Google Announces Changes to Google Ads Trademark Policy
Google recently announced a revision to its Google Ads Trademark policy that affects how the company will investigate trademark complaints going forward. Beginning on July 24, 2023, Google will accept and process trademark complaints against only specific advertisers and ads, rather than all advertisers in the trademark owner's industry. As Google transitions to the new policy, it will phase out trademark restrictions implemented prior to July 24, 2023, over the next 12 to 18 months.
The current process for reporting trademark infringement to Google requires a party to gather evidence of the infringement, contact the infringer and submit a complaint to Google. Importantly, having a registered trademark in the country where the ad is found can be of great benefit or be necessary in some cases to establishing exclusive rights to the mark.
First, a trademark holder should confirm that its mark is being infringed by evaluating whether a third-party use creates a likelihood for confusion among consumers, dilutes a trademark or in any way damages the holder's brand. Second, the holder should gather evidence of the infringement, such as screenshots of the infringing content. Third, the trademark holder should contact the infringing party by sending a cease-and-desist letter or asking it to remove the offending content.
Finally, if the infringing party fails to remove the infringing content or respond to the request, the trademark owner should file a complaint through the Google Complaint Center and select "Trademark Infringement" as the type of complaint. In filling out the complaint, the trademark holder should include all relevant information such as contact information, the trademark that has been infringed and evidence of the infringing content. Once submitted, Google will review the complaint and take action if it determines trademark infringement has occurred.
In practice, the new policy will mean that trademark holders must be vigilant in monitoring for infringing content. Under the policy being phased out, Google would restrict unauthorized use among all advertisers in the same country and industry. Under the new policy, however, trademark holders must specifically identify each infringing ad or party. Though the standards for evaluating whether content is infringing do not appear to be affected by the new policy, trademark holders must now actively monitor their marks and timely report violations, rather than file a single industry-wide complaint. Brand holders should:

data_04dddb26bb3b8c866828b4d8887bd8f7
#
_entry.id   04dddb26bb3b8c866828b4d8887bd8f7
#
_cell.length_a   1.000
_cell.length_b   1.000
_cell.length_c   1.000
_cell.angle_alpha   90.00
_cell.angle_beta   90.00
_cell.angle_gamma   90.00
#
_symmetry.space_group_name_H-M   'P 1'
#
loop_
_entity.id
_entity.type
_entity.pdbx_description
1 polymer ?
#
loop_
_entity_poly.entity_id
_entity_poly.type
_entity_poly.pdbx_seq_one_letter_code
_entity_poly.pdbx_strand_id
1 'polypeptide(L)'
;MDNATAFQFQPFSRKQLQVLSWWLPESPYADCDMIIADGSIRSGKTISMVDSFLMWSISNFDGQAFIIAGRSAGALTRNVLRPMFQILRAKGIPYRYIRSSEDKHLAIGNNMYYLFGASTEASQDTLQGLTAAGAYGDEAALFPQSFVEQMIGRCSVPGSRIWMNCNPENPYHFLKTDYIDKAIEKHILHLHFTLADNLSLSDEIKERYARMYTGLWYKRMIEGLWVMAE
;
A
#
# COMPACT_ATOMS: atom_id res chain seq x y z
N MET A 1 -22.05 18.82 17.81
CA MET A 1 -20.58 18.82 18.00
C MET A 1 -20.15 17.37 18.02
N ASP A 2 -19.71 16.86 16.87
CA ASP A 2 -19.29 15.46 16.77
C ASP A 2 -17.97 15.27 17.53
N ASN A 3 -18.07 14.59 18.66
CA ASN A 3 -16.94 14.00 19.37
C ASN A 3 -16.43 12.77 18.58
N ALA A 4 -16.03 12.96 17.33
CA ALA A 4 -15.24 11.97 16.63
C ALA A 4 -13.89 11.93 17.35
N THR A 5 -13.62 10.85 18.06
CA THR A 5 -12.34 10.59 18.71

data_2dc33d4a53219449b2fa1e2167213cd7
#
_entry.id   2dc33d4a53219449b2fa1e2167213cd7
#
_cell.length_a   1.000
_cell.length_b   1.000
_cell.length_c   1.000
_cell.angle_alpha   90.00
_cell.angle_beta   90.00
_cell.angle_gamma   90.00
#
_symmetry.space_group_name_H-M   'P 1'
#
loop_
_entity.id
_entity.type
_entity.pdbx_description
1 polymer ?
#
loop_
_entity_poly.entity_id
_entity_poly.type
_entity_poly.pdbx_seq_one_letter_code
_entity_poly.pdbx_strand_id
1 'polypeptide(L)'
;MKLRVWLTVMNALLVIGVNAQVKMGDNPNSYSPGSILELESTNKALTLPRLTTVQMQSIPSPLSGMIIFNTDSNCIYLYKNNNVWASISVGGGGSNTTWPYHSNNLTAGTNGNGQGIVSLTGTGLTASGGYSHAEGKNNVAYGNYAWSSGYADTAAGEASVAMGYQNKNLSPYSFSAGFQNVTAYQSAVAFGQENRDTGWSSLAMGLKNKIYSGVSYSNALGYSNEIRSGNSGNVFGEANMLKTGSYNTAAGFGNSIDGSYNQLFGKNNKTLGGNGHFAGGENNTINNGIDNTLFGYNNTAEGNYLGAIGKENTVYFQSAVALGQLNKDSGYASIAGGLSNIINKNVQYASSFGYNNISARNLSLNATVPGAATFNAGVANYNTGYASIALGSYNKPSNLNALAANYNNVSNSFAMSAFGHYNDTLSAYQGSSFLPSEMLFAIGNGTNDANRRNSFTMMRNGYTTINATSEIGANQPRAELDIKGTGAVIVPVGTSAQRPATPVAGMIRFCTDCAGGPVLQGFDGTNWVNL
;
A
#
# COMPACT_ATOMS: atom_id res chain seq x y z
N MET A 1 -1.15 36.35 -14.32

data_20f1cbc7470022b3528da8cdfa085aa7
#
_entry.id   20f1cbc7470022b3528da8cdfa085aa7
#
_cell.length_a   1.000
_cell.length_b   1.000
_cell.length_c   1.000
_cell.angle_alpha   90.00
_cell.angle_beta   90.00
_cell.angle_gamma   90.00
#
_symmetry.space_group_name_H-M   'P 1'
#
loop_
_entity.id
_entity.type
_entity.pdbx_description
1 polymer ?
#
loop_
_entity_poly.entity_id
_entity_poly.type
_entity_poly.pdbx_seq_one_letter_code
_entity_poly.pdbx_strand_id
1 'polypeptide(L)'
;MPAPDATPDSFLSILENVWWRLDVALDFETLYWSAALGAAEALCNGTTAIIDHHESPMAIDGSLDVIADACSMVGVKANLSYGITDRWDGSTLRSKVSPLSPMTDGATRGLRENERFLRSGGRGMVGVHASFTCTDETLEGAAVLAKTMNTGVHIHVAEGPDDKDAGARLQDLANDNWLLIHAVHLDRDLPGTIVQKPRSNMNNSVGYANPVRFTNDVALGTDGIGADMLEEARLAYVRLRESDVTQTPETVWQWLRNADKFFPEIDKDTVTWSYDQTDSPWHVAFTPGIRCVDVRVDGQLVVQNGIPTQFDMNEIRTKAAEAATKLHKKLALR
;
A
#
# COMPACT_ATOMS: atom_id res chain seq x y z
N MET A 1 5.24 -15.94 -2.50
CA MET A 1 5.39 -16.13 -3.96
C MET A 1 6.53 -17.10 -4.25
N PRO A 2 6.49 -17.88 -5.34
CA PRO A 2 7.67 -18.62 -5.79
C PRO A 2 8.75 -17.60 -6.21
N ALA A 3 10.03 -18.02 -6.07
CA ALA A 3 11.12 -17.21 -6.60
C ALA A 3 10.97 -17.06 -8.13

- register their marks in any country where its goods or services are sold
- monitor third-party activity carefully, either by regular checks or by hiring a watch service
- be prepared to take action through the Google Complaint Center
Holland & Knight's Intellectual Property Group can assist with all of these actions.
Information contained in this alert is for the general education and knowledge of our readers. It is not designed to be, and should not be used as, the sole source of information when analyzing and resolving a legal problem, and it should not be substituted for legal advice, which relies on a specific factual analysis. Moreover, the laws of each jurisdiction are different and are constantly changing. This information is not intended to create, and receipt of it does not constitute, an attorney-client relationship. If you have specific questions regarding a particular fact situation, we urge you to consult the authors of this publication, your Holland & Knight representative or other competent legal counsel.